Cascade Lakes Highway

Selected Points of Interest

  1. Cinnabar Mine – 3 miles south of Madras on Hwy. 26 the framed entrance can be seen on the side of the hill to the east of the highway. Cinnabar is a naturally occurring combination of mercury and sulfur. The mercury can economically be extracted from this mineral.
  2. Crooked River National Grasslands – The rolling grassland is part of our National Forest system and is managed to provide habitat for antelope, deer, and upland game. The grassland was tilled between 1880 and 1930 after it was reported that the land was suitable for dry farming. By 1930, nearly 700 homesteaders had relinquished their claims. The government repurchased the sub-marginal, drought-stricken homestead lands. In an effort to rehabilitate the area, crested wheat was planted during the 1950s. Today, over 375 animal species are found in the grassland. Rimrock Springs Wildlife Management Area viewpoint and trail showcase this habitat. The 1.5-mile trail loops around the hilltop for panoramic view of the Cascade range.
  3. Grizzly Mountain Pass – 10 miles from Prineville. The stage coach road from Prineville to The Dalles was on the north side of this mountain. At this point, arid grasslands are left behind and the irrigated fields become visible.
  4. City of Prineville Railway Overpass – 4 miles. Prineville faced economic disaster in 1911. Both Union Pacific and Oregon Trunk RR decided to take their lines through Bend. The citizens voted 358 -1 to fund a spur line to join the other RR. This is the only municipally owned railroad in the U.S.
  5. City of Prineville – Prineville was the first town in Central Oregon. Settled in 1868 and once the center of a much larger Crook County, it remains the only incorporated city in Crook County. The Chamber of Commerce office is on Fairview Ave., two blocks past the historic courthouse. Free tours of the courthouse are available in the summer.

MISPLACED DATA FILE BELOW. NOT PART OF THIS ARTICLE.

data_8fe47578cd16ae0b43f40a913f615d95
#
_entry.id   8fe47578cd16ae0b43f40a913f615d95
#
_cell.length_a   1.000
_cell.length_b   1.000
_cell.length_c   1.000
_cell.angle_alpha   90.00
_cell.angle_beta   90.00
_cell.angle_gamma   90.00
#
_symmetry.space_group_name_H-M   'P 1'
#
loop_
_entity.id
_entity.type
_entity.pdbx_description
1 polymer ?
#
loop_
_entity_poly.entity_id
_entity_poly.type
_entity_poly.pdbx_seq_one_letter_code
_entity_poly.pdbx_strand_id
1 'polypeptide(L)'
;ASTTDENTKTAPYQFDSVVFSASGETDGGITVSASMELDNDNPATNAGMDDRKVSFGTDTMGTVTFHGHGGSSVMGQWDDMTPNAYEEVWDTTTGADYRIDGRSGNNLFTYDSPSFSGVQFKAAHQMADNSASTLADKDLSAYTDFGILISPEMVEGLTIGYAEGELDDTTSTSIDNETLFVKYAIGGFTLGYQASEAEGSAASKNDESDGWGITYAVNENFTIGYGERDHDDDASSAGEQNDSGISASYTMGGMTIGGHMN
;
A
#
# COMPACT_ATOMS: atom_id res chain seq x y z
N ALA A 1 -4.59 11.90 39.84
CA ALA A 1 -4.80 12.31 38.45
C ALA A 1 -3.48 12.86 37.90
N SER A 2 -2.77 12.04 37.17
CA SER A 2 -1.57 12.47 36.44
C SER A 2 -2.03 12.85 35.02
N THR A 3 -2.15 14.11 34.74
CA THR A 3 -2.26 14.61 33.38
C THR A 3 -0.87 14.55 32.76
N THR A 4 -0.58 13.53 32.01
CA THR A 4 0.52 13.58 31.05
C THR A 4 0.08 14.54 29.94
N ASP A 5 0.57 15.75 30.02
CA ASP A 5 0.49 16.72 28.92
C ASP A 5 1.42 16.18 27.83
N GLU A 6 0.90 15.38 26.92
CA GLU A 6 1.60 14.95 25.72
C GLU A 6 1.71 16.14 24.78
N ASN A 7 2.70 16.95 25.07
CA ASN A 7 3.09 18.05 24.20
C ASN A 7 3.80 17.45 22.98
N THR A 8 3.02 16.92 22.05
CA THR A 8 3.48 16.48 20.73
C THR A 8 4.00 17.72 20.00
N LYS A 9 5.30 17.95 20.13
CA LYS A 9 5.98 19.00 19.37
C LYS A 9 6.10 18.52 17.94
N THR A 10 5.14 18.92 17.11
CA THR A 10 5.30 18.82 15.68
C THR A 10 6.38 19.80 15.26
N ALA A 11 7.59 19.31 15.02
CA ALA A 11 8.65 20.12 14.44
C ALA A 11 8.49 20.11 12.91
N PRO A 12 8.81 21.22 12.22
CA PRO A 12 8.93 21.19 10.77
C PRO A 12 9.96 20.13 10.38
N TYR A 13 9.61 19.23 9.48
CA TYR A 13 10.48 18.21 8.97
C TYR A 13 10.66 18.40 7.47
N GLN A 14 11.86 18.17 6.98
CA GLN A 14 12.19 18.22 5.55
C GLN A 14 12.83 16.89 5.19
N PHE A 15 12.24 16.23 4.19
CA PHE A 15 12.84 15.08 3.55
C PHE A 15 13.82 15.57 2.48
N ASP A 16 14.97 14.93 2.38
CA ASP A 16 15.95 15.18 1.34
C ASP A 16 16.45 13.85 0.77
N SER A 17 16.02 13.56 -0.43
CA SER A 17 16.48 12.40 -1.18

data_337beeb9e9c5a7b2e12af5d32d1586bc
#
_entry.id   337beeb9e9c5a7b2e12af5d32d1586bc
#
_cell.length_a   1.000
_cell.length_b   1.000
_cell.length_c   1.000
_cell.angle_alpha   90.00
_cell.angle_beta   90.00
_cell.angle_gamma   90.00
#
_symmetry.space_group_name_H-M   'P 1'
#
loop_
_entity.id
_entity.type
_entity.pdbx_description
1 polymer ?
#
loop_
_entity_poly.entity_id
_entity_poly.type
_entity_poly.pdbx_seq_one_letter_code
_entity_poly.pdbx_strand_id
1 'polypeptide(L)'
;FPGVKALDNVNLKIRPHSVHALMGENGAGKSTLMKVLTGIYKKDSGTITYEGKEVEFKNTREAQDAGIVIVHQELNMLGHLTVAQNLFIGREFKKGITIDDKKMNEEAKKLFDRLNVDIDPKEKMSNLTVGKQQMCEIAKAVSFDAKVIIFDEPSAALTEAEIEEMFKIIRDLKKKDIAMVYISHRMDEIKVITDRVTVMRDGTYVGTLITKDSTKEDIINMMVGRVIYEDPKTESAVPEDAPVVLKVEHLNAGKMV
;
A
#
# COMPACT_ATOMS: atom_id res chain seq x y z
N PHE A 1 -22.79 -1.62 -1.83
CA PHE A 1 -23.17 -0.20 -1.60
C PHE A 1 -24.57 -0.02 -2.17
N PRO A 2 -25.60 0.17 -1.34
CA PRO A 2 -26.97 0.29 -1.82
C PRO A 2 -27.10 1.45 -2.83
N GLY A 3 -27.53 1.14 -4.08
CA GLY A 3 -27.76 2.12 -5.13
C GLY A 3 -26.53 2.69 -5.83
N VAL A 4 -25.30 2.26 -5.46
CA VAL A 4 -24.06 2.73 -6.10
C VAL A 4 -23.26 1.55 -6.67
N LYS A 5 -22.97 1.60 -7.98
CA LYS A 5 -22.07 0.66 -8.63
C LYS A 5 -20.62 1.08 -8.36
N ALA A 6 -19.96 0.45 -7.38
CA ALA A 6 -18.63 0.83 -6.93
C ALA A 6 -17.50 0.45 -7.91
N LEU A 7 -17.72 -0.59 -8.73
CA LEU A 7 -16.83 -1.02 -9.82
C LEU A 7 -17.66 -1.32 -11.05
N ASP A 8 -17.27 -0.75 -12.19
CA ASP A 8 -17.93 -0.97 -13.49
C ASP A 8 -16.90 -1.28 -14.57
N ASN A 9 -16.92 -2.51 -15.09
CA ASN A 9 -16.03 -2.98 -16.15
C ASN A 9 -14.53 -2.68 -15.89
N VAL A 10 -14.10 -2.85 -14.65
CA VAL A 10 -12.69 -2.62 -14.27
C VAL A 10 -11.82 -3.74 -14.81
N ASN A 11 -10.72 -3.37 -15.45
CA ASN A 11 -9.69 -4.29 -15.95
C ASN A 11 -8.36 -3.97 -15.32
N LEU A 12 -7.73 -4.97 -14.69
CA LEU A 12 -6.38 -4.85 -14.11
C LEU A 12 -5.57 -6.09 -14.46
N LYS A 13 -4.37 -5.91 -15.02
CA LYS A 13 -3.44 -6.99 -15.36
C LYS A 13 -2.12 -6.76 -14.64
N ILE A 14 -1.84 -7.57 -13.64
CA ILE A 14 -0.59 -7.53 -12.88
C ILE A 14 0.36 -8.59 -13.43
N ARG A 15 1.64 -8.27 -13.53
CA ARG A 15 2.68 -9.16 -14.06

6. Wildland Fire Fighters Memorial – The Prineville Hotshots are one of the premier firefighting units who travel throughout the U.S. to fight forest fires. Tragically, a number of the Hotshots died in the Colorado Storm King Fire. A memorial to them can be found in Ochoco Creek Park on Elm Street, north of 4th Street.
  7. Viewpoint – Detour 1 mile west on Hwy. 126 toward Redmond. Provides a great view of Prineville and the surrounding area. Backtrack to tour route. At the bottom of the hill, turn onto O’Neil Highway which follows along the Crooked River.
  8. Steel Bridge – 3 miles to right on Elliott Lane. Mentioned in Mrs. McCall’s book, “Ranch Under the Rimrock,” this bridge was a major step in tying the ranches together along the lower Crooked River in Prineville. During the range wars between the sheep herders and cattlemen, more than one person was hung from the bridge.
  9. McCall Ranch – 11 miles. Home of the late Governor Tom McCall, this large house can be seen across the valley from the highway and is indeed “under the rimrock”. Tom McCall personified the sweeping environmental movement of the 60s and 70s.